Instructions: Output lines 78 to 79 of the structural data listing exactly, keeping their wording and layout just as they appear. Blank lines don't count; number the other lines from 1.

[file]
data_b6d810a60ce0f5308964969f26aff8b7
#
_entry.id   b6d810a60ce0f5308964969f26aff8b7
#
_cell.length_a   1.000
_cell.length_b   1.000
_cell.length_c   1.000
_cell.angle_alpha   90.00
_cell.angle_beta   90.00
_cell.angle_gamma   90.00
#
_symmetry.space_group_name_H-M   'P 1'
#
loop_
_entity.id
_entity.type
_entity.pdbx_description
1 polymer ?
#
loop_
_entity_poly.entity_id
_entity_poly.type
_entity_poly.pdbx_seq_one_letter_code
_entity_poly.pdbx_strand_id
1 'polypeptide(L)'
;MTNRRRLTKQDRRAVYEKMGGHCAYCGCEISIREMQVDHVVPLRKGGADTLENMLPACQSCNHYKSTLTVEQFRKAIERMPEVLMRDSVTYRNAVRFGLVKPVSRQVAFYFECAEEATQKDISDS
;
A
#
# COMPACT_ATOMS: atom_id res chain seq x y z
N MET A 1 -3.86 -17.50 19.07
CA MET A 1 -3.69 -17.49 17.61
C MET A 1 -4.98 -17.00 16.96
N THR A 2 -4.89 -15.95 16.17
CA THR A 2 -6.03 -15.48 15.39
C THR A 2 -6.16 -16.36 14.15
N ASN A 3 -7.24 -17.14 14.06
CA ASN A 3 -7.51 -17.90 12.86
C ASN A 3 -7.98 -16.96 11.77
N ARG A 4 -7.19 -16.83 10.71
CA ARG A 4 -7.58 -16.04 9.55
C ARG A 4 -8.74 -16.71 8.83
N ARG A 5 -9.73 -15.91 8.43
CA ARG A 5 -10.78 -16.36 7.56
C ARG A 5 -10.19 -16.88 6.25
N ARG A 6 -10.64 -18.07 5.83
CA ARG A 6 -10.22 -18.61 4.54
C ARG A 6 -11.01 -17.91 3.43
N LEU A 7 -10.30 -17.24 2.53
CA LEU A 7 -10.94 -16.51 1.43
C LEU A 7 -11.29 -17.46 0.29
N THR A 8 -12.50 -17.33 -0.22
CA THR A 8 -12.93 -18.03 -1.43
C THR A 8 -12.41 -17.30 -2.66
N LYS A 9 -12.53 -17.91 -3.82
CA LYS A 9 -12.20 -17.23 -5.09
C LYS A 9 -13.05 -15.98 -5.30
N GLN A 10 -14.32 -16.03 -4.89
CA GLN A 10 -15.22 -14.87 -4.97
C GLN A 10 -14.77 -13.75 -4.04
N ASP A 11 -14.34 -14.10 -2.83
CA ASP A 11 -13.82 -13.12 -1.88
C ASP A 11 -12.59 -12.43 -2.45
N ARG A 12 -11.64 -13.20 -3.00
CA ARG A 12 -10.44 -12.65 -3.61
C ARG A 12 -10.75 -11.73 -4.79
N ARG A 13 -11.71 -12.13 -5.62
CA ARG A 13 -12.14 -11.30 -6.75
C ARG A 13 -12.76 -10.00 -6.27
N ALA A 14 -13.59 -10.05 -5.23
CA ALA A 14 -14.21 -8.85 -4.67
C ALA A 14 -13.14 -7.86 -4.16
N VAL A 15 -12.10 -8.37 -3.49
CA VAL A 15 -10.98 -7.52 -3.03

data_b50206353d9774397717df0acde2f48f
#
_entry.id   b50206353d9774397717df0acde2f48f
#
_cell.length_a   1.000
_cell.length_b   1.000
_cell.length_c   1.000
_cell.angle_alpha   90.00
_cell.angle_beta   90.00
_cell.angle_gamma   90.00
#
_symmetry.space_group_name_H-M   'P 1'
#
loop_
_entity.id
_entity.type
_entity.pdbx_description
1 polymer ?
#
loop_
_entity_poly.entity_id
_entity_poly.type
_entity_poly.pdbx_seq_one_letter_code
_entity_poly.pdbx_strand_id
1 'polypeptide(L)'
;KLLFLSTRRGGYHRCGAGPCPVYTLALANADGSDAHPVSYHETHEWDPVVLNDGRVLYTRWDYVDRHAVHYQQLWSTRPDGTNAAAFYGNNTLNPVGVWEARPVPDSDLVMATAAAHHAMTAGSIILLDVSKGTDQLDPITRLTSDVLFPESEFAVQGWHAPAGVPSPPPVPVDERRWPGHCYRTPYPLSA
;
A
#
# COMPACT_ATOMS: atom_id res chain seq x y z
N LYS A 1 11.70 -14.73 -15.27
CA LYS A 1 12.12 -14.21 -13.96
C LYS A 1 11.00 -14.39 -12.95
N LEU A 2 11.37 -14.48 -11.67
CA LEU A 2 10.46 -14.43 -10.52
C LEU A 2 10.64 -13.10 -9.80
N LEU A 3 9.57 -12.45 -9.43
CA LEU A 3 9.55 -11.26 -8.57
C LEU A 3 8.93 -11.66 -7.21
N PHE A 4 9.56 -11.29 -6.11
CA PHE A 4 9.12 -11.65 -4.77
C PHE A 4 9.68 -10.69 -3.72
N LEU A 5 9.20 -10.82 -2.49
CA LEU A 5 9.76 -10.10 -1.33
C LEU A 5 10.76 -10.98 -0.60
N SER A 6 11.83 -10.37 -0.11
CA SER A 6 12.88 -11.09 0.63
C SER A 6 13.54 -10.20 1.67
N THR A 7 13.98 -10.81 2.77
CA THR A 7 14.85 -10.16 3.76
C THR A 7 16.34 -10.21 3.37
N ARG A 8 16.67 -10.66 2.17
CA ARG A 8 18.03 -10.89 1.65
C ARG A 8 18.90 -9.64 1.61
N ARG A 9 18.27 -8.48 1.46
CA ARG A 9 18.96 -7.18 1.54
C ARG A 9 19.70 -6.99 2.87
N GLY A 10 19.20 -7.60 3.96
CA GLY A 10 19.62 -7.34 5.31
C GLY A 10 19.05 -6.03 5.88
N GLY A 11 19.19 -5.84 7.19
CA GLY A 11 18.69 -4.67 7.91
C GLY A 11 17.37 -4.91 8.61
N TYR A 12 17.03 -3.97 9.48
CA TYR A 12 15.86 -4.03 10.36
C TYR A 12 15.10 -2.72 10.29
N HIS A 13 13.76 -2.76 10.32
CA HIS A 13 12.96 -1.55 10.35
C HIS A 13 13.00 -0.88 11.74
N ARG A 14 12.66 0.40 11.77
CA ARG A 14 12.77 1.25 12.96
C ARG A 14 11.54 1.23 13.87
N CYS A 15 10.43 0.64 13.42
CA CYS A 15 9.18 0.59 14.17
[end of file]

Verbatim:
#
_cell.length_a   1.000